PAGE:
is a "safe harbor" that defines when an offering of securities is deemed to be executed in another country and therefore not be subject to the registration requirement under section 5 of the 1933 Act. The regulation includes two safe harbor provisions: an issuer safe harbor and a resale safe harbor. In each case, the regulation demands that offers and sales of the securities be made outside the United States and that no offering participant (which includes the issuer, the banks assisting with the offer and their respective affiliates) engage in "directed selling efforts". In the case of issuers for whose securities there is substantial U.S. market interest, the regulation also requires that no offers and sales be made to U.S. persons (including U.S. persons physically located outside the United States).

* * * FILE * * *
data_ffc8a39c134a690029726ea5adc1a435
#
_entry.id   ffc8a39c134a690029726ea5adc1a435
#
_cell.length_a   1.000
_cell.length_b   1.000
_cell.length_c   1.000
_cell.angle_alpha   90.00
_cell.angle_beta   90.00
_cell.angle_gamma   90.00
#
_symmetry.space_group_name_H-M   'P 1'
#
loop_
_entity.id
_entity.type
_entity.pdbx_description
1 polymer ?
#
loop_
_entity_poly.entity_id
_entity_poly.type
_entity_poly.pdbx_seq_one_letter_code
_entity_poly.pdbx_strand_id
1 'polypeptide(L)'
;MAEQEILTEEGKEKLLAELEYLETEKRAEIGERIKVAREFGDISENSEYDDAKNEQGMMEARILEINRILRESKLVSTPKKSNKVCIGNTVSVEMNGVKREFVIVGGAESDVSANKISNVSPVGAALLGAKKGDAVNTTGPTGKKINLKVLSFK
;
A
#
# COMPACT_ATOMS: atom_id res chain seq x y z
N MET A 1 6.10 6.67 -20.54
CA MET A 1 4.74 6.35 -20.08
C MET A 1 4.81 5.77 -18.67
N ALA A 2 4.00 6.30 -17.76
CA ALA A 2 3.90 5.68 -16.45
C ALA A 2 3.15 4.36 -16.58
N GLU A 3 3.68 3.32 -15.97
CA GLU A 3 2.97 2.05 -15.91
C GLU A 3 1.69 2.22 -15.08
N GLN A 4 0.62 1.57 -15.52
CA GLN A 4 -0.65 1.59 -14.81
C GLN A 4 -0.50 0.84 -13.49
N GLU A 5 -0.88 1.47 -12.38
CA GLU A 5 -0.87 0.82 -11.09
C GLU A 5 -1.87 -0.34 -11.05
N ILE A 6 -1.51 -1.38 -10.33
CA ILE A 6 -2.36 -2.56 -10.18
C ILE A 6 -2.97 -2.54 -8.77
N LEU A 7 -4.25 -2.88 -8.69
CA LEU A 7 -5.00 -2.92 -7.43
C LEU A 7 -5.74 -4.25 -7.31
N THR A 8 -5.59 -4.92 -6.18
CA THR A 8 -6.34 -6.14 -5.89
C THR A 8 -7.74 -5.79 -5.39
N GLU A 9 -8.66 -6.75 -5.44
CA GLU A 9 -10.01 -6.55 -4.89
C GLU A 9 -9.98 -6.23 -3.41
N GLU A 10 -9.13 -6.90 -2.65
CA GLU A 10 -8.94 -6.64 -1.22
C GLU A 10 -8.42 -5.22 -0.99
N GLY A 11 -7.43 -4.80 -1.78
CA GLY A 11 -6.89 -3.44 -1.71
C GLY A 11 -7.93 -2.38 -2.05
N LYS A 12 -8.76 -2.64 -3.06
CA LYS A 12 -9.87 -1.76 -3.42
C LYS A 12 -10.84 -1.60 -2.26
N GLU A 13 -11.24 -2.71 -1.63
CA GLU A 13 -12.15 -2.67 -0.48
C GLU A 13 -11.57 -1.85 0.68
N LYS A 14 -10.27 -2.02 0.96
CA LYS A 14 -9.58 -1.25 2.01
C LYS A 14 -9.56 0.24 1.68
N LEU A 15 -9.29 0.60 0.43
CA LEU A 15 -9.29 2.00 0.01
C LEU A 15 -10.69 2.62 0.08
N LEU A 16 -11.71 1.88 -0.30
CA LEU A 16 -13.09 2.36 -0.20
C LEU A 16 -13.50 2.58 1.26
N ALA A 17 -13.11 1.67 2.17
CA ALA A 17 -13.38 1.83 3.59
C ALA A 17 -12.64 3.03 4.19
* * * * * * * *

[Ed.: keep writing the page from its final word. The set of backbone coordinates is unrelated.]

Section 5 of the 1933 Act is meant primarily as protection for United States investors. As such, the U.S. Securities and Exchange Commission had only weakly enforced regulation of foreign transactions, and had only limited constitutional authority to regulate foreign transactions.